Do I wind it? Do I change the battery? Do I charge it? These are the questions, well at least questions that watch aficionados ask!
A principle fear of those who are traditional watch lovers is that with the advent of smartwatches and their eventual dominance, they might finally render traditional mechanical watches, once and for all, extinct.
What that statement means, I think, is that the dominance of smartwatches will solidify a longer future for the traditional watch industry.
A Little History
Some feel that the current “threat” from smartwatches is akin to the “quartz crisis” that almost destroyed (but didn’t!) the mechanical watch industry some decades ago and there are undoubtedly some parallels worth considering.
In the late 1960s, quartz watches were debuted in then very expensive watches such as the Seiko Astron. If your watch posted anything about it having to do with quartz, it was considered to be a valued piece.
This was less than a decade after tuning fork “electric” watches were a new and also pricey trend for those wanting to free themselves of having to wind a watch.
Most people throughout the 20th century had manually wound watches, and to have a battery that could last for several months seemed like an upgrade from having to remember to wind their watch and the daily “chore” of doing so.
Nonetheless, after a short period of having turning fork watches, an accuracy- and durability-obsessed public was excited enough about quartz watches that the post-World War II. Japan saw them as a great thing to mass produce in order to help fund their hungry need to rebuild so much of their society.
In the same way, I believe the smartwatch market – that will replace the mainstream watch market in the coming years, will create a space for luxury watches.
When most people wore watches in the past, it was natural to have a high-end watch culture because watches were a common item.
Today, watches are more or less worn by only three types of people considering, again, that all types of people use smartphones.
These three types of people who tend to wear watches are: first, and most obviously, the people who need them at work, ranging from nurses to Navy SEALs. Then, you have collectors like those who are fascinated by ultra-well-made timepieces and are willing to pay a premium for carefully made goods. Finally, you have status seekers who use watches as a means of gaining attention or sending a message.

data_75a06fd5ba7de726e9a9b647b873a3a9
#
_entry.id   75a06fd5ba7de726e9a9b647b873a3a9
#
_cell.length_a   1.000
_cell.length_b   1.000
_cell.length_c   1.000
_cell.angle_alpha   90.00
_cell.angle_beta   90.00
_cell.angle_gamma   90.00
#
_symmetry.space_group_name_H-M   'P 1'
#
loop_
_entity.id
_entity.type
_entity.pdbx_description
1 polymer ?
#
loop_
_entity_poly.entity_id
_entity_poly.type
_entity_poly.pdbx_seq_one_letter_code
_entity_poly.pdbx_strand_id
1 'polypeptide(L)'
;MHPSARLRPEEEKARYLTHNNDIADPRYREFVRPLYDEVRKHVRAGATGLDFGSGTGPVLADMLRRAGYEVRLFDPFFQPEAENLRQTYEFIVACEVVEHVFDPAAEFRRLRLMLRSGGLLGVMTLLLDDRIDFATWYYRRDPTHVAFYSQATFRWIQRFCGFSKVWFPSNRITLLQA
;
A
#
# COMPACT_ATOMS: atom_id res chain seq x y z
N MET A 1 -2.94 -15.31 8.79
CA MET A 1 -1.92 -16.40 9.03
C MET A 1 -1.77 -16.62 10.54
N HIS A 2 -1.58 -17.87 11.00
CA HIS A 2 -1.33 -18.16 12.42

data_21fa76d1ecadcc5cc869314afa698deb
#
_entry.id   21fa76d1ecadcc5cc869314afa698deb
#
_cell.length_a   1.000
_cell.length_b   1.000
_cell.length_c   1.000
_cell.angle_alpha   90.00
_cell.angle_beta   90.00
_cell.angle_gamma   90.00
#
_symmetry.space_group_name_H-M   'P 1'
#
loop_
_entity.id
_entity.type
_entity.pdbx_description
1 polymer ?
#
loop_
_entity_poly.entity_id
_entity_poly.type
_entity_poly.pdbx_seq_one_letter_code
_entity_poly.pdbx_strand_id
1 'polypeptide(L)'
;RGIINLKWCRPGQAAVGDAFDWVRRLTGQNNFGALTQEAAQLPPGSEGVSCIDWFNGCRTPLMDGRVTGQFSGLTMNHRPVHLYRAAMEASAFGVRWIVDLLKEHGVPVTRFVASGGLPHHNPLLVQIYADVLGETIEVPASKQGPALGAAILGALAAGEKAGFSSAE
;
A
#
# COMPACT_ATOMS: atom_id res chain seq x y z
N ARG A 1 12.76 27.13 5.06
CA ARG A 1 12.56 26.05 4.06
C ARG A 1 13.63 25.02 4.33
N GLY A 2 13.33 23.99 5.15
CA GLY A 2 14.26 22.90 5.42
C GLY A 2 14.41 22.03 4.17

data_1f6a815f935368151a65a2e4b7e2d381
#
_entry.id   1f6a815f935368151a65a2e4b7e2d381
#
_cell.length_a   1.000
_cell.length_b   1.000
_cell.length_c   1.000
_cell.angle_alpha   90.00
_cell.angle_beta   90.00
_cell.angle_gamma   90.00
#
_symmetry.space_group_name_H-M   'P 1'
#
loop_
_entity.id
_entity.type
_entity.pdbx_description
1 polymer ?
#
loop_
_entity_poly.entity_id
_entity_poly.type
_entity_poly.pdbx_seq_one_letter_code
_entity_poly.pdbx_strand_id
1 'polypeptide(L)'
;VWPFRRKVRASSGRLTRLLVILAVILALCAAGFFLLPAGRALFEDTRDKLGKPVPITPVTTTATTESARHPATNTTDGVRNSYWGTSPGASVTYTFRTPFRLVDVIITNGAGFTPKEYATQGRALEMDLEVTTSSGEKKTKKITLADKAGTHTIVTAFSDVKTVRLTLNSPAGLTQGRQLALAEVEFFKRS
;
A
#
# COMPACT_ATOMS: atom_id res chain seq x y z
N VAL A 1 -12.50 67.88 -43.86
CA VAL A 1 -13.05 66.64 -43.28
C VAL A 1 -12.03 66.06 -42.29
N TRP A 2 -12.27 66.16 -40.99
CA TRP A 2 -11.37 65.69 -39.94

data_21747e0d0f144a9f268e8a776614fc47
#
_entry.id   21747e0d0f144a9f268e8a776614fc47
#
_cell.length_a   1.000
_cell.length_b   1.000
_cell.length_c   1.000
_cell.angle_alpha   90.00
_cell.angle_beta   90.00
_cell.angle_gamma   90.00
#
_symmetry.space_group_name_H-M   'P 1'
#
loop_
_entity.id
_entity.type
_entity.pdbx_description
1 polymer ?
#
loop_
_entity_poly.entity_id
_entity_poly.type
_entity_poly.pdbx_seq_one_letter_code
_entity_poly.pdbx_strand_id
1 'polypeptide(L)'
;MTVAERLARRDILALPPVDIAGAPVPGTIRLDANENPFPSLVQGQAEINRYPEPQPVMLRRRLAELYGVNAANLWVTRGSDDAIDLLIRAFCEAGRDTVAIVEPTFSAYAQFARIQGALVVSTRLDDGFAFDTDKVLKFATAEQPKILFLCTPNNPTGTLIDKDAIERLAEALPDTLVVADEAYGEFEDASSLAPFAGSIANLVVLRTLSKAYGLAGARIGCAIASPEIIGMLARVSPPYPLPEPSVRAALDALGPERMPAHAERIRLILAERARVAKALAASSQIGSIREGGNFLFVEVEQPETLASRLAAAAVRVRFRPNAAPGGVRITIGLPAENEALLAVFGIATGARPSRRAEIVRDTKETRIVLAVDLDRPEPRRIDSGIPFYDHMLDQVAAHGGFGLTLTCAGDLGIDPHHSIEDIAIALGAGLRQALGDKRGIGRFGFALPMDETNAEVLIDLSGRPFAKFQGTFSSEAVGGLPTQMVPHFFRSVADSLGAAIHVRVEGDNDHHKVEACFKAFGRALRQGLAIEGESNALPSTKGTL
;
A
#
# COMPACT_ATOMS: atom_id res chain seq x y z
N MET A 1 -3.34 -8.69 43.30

Don’t forget, as much as some stubborn watch enthusiasts refuse to call smartwatches “watches,” they are still watches as far as we are concerned.
People like luxury watches because they are cool, attention-getting toys with communicative value about what makes them unique as individuals.
What people will need to decide and something that I think hasn’t been really figure out yet, and for good reason, is how traditional watch lovers and collectors of high-end timepieces will be able to naturally integrate their love of “old-style watches” with modern connected watches.
I know several watch collectors personally and they each collect them for some of the same reason, mainly as an investment. Then they have their different reasons, as well, one being, “Having something to pass on to his son.”
As I have often said in the past, mechanical watches are not becoming more obsolete, they are still here and doing well in the market place.
So as for the love of these mechanical, precision marvels, we love them so much now why would that change in the future? What enthusiasts will need to decide is which one they will be wearing. That’s something to think about and each individual enthusiast will have to figure that out for themselves.
How will your traditional watch lovers and collectors of high-end timepieces be able to naturally integrate their love of “Old-Style Watches” with the modern connected watches?
Whatever the reason, I am confident in it that while the world of high-end watches will by virtue need to remain a niche and boutique (which likely means a contraction in size of what the industry is today), it will have a permanent place in the market.
Mechanical watches will continue to be available for those enthusiasts who will inevitably find out about them so long as the wrist remains an important place for the modern technology and information.
If you enjoyed the information shared here, leave a comment below.
If you have a question, leave it below and I will get back to you with an answer.